Recker was one of three sent down.
The Oakland A's continued to shape their roster for Opening Day, as they reassigned three non-roster players to minor league camp on Monday. We have the details of those moves and Rich Harden's continued comeback from last season's injuries.
A's Send Three Down To Minor League Camp
The A's continued to trim the number of players they are carrying in major league camp. On Monday, the team sent three non-roster players down to Papago Park: Aaron Cunningham, Anthony Recker and Chris Gissell. Oakland now has 44 players in major league camp. The team can bring 28 players to their opening series in Tokyo.
Recker, Cunningham and Gissell were all in their first big league camps with the A's. Recker appeared in only one game in his first big league camp. He went 1-3. Cunningham, who was acquired in a trade in the off-season, had a strong first camp with Oakland. He went 3-8 with two doubles and two RBIs. Unfortunately, he also broke his wrist on Saturday and will miss at least six weeks. Gissell also was impressive in his first camp with Oakland. The longtime veteran of both the minor leagues and the Japanese Professional League threw five hitless innings. He walked one and struck-out five.
Harden Healthy, Trying To Fine-Tune
Rich Harden is completely healthy, to the point that the right-hander is beginning to get frustrated with non-stop questions about how he feels. He's right on track to start Oakland's second game of the season, in Tokyo.
The real question right now is: How rusty is Harden after missing large parts of the last three seasons? He didn't throw his breaking stuff much in his first start of the spring, and in his second start his secondary stuff wasn't sharp, according to scouts.
Harden said that that is because he's working on refining some mechanical issues in an effort to prevent any further injuries. Bullpen coach Ron Romanick discovered some drills Harden was doing earlier in his career to keep his delivery correctly honed, and they have reinstituted the drills. Harden said it involves his front side but didn't reveal more.
In addition, Harden is working on not going max-effort every pitch. He throws in the upper 90s and is a high intensity guy; he believes that if he backs off a bit, it will save some wear and tear on his arm and might make his stuff that much more effective when he does crank up the effort. He hit 96 mph only once his first time out, and he was at 95 mph a few times his second time out.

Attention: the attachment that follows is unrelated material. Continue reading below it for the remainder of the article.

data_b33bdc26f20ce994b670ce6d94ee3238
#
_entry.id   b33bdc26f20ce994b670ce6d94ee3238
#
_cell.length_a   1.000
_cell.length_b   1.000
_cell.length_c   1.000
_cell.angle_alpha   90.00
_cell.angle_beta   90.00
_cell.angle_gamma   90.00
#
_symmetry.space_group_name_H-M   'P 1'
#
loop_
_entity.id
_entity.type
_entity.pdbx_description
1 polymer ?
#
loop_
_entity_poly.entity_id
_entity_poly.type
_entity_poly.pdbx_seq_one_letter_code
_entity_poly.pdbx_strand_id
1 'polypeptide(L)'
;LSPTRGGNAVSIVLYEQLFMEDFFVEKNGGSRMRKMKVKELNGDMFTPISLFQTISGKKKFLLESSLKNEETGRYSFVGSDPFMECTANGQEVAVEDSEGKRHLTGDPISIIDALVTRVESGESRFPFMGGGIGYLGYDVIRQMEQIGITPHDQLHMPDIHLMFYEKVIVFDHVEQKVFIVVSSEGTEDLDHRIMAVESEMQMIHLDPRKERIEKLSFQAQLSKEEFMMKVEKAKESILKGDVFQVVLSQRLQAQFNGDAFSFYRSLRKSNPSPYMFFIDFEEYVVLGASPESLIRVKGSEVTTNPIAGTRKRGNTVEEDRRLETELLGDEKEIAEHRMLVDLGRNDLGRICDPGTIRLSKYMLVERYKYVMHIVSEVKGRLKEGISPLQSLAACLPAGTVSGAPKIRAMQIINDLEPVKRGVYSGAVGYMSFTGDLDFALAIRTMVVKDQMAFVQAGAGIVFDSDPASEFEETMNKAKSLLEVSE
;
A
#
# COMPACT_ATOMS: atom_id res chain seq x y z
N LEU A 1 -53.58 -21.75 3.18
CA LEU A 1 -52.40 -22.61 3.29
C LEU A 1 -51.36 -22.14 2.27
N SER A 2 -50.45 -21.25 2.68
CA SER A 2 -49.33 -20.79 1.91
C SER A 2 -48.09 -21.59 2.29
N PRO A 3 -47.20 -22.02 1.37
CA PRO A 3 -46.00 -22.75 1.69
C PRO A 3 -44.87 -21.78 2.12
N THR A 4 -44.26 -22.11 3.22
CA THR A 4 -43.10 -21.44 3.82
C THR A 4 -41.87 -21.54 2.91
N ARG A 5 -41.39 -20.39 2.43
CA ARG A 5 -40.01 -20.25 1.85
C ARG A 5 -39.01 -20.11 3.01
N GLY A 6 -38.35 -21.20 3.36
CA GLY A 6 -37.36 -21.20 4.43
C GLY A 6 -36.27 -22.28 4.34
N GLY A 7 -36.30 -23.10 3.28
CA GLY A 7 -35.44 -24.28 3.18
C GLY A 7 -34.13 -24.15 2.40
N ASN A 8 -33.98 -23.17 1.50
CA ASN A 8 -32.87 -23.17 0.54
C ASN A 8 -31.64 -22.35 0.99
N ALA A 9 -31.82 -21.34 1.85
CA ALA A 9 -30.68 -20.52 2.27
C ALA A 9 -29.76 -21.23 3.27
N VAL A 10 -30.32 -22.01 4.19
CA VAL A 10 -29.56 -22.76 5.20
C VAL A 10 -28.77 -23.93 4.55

Numerous scouts have been at Harden's appearances this spring, and there's speculation that if he proves he's healthy, some contenders will have major interest. The price tag won't be cheap, though; the A's will want good value in return for a pitcher of Harden's ability, despite his injury history.
Several scouts have mentioned that their clubs might want Harden as a potential closer, but Harden -- who was a reliever in college and enjoys the role -- believes that he will be less prone to injury as a starter because of the more regular routine involved.
--1B-DH Mike Sweeney's health hasn't been remotely an issue, and he was among the spring hitting leaders with a .455 average in his first seven games. Because the A's leave for Japan on March 19, there is an unusual provision in his contract: The A's must divulge their plans for him by that date. There's virtually no chance Sweeney won't be on the roster, however, and he even has a good shot at being in the starting lineup on Opening Night.
--1B Daric Barton missed more than a week with a bruised hand, but he said repeatedly that it was not a big deal. Barton did not see a hand specialist, but a local orthopedist checked him out and he returned to the line-up late in the game on Sunday. The rookie said he had a similar injury last June in Sacramento.
--3B Eric Chavez is alternating hitting and running workouts after having had an epidural on Feb. 29. The cortisone injection did exactly that the team had hoped, quieting the inflammation in Chavez's surgically repaired lower back. He has yet to resume fielding grounders, which is when the stiffness hit him before, and he appears unlikely to be able to make the trip to Japan next week.
--RHP Justin Duchscherer felt uncomfortable throwing out of the stretch in his first appearance of the spring. He'd felt the hip pain that ended his season last year when working out of the stretch, so he was a little tentative, he said. His second time out, knowing that he'd been fine in that previous start, Duchscherer was outstanding, allowing one hit in three scoreless innings.
--RHP Joey Devine was sidelined for more than a week with back spasms, but he threw an inning on March 8 and appeared sound. Because he's behind the other relievers, Devine might not be on the roster to open the season. But even if he starts the year as Triple-A Sacramento's closer, he is certainly in Oakland's plans for this season.
--SS Bobby Crosby missed two games with the team's most common spring injury, back spasms, but he insisted that the problem wasn't serious and is the same one he deals with annually for just a few days. He was right and was back in the lineup, where he has shown some good success, lifting his average up to .375. Crosby changed his swing in the offseason, eliminating some movement and some drifting, especially with his head.